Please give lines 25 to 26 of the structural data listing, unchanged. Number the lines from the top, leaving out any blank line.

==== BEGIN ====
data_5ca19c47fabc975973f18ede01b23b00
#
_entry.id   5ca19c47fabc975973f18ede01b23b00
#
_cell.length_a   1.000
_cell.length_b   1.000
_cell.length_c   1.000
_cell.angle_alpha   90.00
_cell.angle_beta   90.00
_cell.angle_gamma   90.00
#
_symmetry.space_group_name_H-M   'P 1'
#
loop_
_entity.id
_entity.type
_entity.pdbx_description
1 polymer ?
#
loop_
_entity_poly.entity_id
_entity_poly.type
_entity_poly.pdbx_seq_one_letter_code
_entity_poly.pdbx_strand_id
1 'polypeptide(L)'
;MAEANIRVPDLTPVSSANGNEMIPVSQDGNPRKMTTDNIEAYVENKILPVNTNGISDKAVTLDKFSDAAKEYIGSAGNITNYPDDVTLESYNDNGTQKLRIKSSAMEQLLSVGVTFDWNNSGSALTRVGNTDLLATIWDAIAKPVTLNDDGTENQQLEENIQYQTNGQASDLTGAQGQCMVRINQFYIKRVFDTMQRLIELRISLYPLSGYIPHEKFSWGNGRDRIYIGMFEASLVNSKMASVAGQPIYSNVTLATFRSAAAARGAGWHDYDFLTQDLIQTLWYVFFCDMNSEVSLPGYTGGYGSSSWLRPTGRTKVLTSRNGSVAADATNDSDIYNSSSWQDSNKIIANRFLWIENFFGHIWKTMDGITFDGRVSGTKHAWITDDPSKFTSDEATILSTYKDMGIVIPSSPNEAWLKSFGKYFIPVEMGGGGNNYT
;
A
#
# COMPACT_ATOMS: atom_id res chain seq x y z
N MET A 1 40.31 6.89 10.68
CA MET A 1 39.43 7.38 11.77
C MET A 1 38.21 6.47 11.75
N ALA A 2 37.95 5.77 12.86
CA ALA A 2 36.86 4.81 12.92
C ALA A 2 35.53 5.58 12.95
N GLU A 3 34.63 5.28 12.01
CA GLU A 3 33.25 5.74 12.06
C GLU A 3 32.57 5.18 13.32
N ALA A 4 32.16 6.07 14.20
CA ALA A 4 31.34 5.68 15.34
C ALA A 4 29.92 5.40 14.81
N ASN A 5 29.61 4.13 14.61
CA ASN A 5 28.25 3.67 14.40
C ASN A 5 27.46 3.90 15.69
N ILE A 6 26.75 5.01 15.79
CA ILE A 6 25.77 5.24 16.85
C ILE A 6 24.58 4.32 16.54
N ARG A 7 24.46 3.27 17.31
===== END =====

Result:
1 'polypeptide(L)'
;MAEANIRVPDLTPVSSANGNEMIPVSQDGNPRKMTTDNIEAYVENKILPVNTNGISDKAVTLDKFSDAAKEYIGSAGNITNYPDDVTLESYNDNGTQKLRIKSSAMEQLLSVGVTFDWNNSGSALTRVGNTDLLATIWDAIAKPVTLNDDGTENQQLEENIQYQTNGQASDLTGAQGQCMVRINQFYIKRVFDTMQRLIELRISLYPLSGYIPHEKFSWGNGRDRIYIGMFEASLVNSKMASVAGQPIYSNVTLATFRSAAAARGAGWHDYDFLTQDLIQTLWYVFFCDMNSEVSLPGYTGGYGSSSWLRPTGRTKVLTSRNGSVAADATNDSDIYNSSSWQDSNKIIANRFLWIENFFGHIWKTMDGITFDGRVSGTKHAWITDDPSKFTSDEATILSTYKDMGIVIPSSPNEAWLKSFGKYFIPVEMGGGGNNYT